Date & Time
Over the past 50 years, one of the most exciting areas of biological discovery has been the identification and understanding of human genes. These discoveries hold great promise for medical diagnostics and therapeutics, but questions about intellectual property rights raise tough challenges for this new field of science. While most of us are familiar with the role of patents in protecting new inventions, it may not be as clear what it means to patent a gene.
Patents are now held on about 20% of human genes. These patents play an important role in securing opportunities for financial benefit to those who invest the time, effort, and resources to characterize and develop uses of these genes. However, the concept of patenting part of our biology, and the risk of restriction of access to useful information, can lead many of us to question the use of patent law in this area of scientific discovery and development. These challenges were addressed by three panelists in our Exploring Ethics program for August 2009:
ACLU (May 12, 2009): ACLU Challenges patents on breast cancer genes. ACLU:http://www.aclu.org/freespeech/gen/brca.html
Randall Mayes (2009): In Defense of Patenting DNA: A pragmatic libertarian perspective. Institute for Ethics and Emerging Technologies:http://ieet.org/index.php/IEET/more/mayes20090726
Sanjay Gupta (May 13, 2009): ACLU sues over breast cancer genes. CNN:http://www.cnn.com/2009/HEALTH/05/12/us.genes.lawsuit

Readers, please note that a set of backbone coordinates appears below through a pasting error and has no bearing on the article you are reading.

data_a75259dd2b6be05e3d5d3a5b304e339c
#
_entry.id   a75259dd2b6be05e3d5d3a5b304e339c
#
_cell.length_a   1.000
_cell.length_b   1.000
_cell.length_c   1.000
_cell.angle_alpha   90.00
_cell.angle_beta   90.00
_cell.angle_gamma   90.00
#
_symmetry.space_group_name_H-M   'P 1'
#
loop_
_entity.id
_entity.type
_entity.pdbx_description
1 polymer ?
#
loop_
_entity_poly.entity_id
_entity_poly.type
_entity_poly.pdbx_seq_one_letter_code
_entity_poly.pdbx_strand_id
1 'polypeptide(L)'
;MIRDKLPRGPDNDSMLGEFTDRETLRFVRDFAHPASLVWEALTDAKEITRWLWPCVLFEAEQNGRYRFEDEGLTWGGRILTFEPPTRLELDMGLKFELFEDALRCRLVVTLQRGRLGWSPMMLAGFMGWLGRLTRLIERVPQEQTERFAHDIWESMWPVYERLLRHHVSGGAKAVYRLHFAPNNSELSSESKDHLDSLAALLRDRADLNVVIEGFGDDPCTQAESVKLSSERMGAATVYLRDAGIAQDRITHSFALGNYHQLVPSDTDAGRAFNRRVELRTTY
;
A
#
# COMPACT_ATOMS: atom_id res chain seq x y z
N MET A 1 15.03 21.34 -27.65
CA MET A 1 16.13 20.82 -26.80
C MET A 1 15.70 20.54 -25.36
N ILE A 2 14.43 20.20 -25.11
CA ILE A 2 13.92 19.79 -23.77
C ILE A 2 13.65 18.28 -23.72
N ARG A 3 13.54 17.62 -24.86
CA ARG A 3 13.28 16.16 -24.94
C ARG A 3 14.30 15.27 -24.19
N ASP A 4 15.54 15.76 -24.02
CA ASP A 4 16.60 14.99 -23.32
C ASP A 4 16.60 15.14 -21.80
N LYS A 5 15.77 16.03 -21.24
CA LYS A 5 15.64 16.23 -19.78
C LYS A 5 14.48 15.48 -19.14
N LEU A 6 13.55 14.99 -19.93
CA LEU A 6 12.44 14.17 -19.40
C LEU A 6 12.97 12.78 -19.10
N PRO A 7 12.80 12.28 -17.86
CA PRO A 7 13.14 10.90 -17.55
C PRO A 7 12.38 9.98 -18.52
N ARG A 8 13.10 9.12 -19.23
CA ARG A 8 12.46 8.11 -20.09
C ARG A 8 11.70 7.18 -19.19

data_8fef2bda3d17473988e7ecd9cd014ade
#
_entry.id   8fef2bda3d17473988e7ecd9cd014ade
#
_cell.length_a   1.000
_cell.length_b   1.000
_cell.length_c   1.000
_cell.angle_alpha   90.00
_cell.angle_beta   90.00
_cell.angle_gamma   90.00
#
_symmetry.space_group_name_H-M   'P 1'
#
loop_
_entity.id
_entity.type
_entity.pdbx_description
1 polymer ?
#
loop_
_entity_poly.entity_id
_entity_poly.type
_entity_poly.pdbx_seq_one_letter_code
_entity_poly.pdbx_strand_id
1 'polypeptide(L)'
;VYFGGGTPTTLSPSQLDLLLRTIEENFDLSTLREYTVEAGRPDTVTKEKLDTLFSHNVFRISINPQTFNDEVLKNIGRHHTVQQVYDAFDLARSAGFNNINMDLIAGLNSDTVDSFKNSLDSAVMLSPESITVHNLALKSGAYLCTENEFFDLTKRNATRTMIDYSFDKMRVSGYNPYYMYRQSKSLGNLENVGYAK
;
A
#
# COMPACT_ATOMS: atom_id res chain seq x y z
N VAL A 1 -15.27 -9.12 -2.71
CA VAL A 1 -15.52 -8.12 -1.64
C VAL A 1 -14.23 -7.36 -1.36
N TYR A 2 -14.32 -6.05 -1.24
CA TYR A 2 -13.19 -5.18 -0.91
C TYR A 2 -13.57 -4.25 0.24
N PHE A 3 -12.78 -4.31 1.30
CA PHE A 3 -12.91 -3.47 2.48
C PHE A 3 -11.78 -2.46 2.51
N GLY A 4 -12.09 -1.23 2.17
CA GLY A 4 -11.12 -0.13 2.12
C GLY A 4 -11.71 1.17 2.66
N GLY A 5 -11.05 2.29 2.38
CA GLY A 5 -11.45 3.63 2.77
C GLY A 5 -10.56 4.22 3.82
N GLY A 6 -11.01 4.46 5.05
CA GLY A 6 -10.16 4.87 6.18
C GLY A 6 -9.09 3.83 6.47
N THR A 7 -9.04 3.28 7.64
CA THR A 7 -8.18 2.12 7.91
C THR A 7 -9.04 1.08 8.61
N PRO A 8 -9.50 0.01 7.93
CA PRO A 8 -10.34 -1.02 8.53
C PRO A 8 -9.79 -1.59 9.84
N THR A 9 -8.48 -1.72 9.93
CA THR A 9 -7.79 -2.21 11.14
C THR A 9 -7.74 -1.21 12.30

Wyatt Andrews (May 13, 2009): Can Corporations own your DNA? CBS News:http://www.cbsnews.com/stories/2009/05/13/eveningnews/main5012149.shtml
Donald Zuhn (June 9, 2009): Gene Patenting Debate Continues. Patent Docs:http://www.patentdocs.org/2009/06/gene-patenting-debate-continues.html
NIH Office of Biotechnology Activities (2009): Gene Patents and Licensing Practices and Patient Access to Genetic Tests: https://www.ncbi.nlm.nih.gov/pmc/articles/PMC3042321/
I am a Distinguished Professor of Medicine at the University of California San Diego (UCSD) and staff physician at the UCSD Medical Center and the San Diego VA Healthcare System (VASDHS). I received my undergraduate education at Brown University, my medical education at the University of Vermont; my medical training at Columbia Presbyterian Medical Center in New York City; and my endocrine training at the National Institutes of Health in Bethesda, Maryland, and at Harvard and the Massachusetts General Hospital in Boston. In addition to my medical background, I have a JD from Thomas Jefferson School of law and an LLM from the University Of San Diego School Of Law.
Kevin Keenan is executive director of the ACLU of San Diego and Imperial Counties. He helped human rights reform efforts in Belfast, Northern Ireland following the Good Friday Peace Agreement and monitored elections in the former Yugoslavia. He is author of Invasion of Privacy: A Reference Handbook (ABC-CLIO 2005) and, with Samuel Walker, An Impediment to Accountability? An Analysis of Law Enforcement Officers’ Bills of Rights (Boston University Journal of Public Interest Law 2005). Keenan graduated from Yale Law School and Swarthmore College.
Stacy Taylor is a partner in the San Diego office of DLA Piper LLP (US), one of the world’s largest law firms. For more than 23 years, she has secured, protected and licensed intellectual property in the biomedical field worldwide, with particular emphasis on diagnostics (including nucleic acid arrays, immunodiagnostics and imaging technology), gene therapy, cellular therapies, vaccines, medical devices (including those used in intravascular procedures, vascular access and drug delivery) and drug development (including screening, small molecule development and scale-up manufacturing).